Grace had many dreams as a child. And just as her dreams were diverse and ever-changing back then, her dreams continue to change to this day. “I hoped to be a pediatrician, and then a vet, and then a forensic investigator, and then a journalist, and then a wedding planner. I don’t think that childhood Grace could’ve predicted where she is now,” Grace explained. And just as her dreams continue to develop in different ways, so does her unique and diverse involvement at the University of Michigan.
Focusing now on Musical Theatre, Grace is a senior here in the SMTD and involves herself in many other areas such as Arts Administration, Creative Production, and writing. She also has a Creative Writing Minor through the College of LSA, and worked as a Pomegranate Arts Intern.
Grace was granted the 21st Century Internship, meaning she had the opportunity to work with Pomegranate Arts, ultimately working with artists like Laurie Anderson, Batsheva Dance Company, and Taylor Mac. As Grace described, “The 21st Century Artists Internship was one of the defining opportunities of my life. I was able to live in New York City for a couple months, which in and of itself is a great blessing for up and coming artists.” She portrayed the very active and demanding tasks of the internship, such as running from the Pomegranate Arts offices on 28th and Broadway, to Smash Studios for a recording session with Taylor Mac, to the Yale University campus for the Festival of Arts and Ideas. But part of the reward was of course finding inspirational figures who had built the production company from the ground up. “It was so heartening to work under two badass women, Linda Brumbach and Alisa Regas,” Grace explained. Besides the inspirational experience, Grace came to learn much more from the internship as well. “You can succeed, financially and artistically, by making art that you believe in,” she says. “This internship taught me how to recognize artistic brilliance—by trusting my own visceral reactions to the pieces that I see. These revelations were validated through the words of Jack O’Brien, Jeffrey Seller, and Stephen Schwartz.”
One particular project of Grace’s that stands out is her Solos Literary Magazine. The magazine was started with help from the SMTD’s EXCEL funding, and was able to provide a space for students in the SMTD to share their writing. “I saw a deficit in our community of publications like Solos; a marketing tool,” Grace expressed. Sometimes it’s difficult to see the unity of an institution behind the hustle and bustle of people’s individual lives. However, as Grace also explains, “[A publication like Solos is] a magazine and website with the mission of promoting school-wide unity, showcasing the work of writers and artists within the SMTD in a format not currently available, creating meaningful relationships through readings and other magazine events, and expanding the breadth of collaboration that is possible.”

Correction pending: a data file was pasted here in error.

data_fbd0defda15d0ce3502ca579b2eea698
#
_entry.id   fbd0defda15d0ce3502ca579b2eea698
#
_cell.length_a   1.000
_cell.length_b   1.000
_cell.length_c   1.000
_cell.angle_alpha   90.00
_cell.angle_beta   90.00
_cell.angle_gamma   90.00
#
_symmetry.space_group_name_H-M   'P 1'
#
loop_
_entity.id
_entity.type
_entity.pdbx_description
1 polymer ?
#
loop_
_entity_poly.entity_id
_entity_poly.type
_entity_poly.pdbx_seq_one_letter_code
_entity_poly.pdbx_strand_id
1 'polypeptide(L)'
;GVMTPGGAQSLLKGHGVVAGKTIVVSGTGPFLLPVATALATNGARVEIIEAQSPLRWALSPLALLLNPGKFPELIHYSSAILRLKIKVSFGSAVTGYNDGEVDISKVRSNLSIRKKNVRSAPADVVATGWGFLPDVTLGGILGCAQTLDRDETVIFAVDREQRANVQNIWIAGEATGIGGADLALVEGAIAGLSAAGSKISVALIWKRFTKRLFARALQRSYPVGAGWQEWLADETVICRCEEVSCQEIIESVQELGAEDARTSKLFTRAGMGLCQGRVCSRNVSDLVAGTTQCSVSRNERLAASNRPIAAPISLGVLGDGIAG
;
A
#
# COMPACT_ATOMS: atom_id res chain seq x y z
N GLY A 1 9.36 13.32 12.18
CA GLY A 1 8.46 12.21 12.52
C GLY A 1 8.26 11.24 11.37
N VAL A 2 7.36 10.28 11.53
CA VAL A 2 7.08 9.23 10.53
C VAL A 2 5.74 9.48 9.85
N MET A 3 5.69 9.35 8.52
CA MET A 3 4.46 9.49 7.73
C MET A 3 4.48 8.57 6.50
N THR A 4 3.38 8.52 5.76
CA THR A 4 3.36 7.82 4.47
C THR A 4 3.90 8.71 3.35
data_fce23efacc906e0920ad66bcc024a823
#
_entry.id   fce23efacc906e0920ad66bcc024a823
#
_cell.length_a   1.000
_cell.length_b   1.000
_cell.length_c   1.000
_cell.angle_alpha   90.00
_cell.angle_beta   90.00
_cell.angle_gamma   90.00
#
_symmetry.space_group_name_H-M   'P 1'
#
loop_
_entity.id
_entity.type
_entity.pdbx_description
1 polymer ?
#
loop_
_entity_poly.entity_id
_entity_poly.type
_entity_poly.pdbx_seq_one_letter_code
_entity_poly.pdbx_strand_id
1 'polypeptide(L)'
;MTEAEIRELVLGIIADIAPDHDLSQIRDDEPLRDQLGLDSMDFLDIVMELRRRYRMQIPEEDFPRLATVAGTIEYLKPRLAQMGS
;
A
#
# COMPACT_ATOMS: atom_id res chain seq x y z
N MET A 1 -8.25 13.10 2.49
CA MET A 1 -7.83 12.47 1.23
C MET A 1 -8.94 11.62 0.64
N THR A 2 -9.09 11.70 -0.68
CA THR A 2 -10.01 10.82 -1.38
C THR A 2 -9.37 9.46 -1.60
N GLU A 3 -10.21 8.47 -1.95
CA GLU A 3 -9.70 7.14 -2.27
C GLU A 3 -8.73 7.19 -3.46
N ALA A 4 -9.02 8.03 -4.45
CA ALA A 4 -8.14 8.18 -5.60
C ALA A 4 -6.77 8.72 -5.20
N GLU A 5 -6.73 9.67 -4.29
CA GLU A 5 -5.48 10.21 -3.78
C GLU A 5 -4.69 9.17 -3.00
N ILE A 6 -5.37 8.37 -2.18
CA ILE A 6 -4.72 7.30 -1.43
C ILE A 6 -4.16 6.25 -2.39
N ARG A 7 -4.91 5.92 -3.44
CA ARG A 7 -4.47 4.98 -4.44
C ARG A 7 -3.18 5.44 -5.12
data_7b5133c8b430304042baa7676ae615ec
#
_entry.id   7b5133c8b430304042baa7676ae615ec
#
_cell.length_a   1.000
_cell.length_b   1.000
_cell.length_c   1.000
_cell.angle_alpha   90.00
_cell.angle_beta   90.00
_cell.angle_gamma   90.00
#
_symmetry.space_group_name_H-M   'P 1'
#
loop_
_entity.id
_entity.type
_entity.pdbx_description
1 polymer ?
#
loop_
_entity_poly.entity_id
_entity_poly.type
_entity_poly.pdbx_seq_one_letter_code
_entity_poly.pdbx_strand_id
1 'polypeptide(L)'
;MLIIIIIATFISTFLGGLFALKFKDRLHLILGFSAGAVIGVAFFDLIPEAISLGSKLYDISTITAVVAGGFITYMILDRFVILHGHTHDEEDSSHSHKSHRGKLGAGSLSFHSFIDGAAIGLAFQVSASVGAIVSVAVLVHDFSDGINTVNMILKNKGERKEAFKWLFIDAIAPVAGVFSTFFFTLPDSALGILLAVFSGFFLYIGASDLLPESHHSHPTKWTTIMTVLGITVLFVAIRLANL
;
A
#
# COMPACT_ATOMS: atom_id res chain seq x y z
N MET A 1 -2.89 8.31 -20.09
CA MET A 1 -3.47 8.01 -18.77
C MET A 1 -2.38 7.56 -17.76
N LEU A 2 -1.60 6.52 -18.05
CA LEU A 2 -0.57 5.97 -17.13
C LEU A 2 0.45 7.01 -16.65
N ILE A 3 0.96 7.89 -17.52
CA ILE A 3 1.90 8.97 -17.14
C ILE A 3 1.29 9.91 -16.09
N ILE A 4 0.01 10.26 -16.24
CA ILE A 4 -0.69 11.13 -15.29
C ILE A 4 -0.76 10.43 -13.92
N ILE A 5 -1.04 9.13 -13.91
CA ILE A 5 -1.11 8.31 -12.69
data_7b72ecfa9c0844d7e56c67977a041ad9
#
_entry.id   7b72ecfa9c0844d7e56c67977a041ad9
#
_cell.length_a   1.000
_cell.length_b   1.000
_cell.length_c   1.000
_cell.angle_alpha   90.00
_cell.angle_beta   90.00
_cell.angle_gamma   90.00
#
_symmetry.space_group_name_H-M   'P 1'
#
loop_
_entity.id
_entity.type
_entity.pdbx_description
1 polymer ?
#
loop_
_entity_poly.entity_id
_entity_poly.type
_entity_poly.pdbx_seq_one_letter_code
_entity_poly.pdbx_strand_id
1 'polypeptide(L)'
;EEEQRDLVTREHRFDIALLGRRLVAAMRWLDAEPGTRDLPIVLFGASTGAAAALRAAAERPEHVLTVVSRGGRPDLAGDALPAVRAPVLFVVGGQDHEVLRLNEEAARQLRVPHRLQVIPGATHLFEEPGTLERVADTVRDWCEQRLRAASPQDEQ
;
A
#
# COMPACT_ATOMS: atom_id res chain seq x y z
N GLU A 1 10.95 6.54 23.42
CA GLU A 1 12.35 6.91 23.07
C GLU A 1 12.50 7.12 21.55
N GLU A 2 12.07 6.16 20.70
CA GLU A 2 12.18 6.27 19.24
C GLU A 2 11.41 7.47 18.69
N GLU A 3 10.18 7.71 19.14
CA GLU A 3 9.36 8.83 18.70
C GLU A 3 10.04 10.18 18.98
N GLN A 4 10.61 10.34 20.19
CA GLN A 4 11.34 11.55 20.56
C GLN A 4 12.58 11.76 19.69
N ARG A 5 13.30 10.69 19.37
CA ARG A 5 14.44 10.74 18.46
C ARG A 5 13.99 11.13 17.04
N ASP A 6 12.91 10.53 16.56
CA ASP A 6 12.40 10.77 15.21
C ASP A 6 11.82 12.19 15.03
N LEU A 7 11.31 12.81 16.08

The magazine was made to be a community-focused project, as Grace put it. Unfortunately, other interests had come to the fore this year for Grace, and the Solos Team didn’t have time to continue the magazine. “However, I think that we all learned a great deal about collaboration, leadership, and entrepreneurship through our endeavors,” Grace described.
In her many experiences with entrepreneurship and Arts Management, Grace also tackles the more complex questions and issues with defining the conglomeration of entrepreneurship and artistry, “…one of the big questions that I have been asking myself while doing this project and also in looking at other researchers’ work is: can the artist be separated from entrepreneurship? Or does an artist need to be an entrepreneur to be successful?” Her answer to this question focuses on the artist’s individual needs: it depends on what an artist would like to be accomplished in his/her art.
Grace sees herself as an entrepreneur, especially as she describes how important it is to her that she continue to have a final say in all creative decisions. “If I have a project that I need to find funding for, I know how to find the funding and write the grant applications. This administrative work is something that we must accept, and embrace, in order to do what we love,” she explains. As being an entrepreneur can be a vital aspect of being an artist, Grace claims that organization, creative thinking, humility, gratitude, leadership, and kindness are just a few of the important aspects of what make up a good artistic entrepreneur.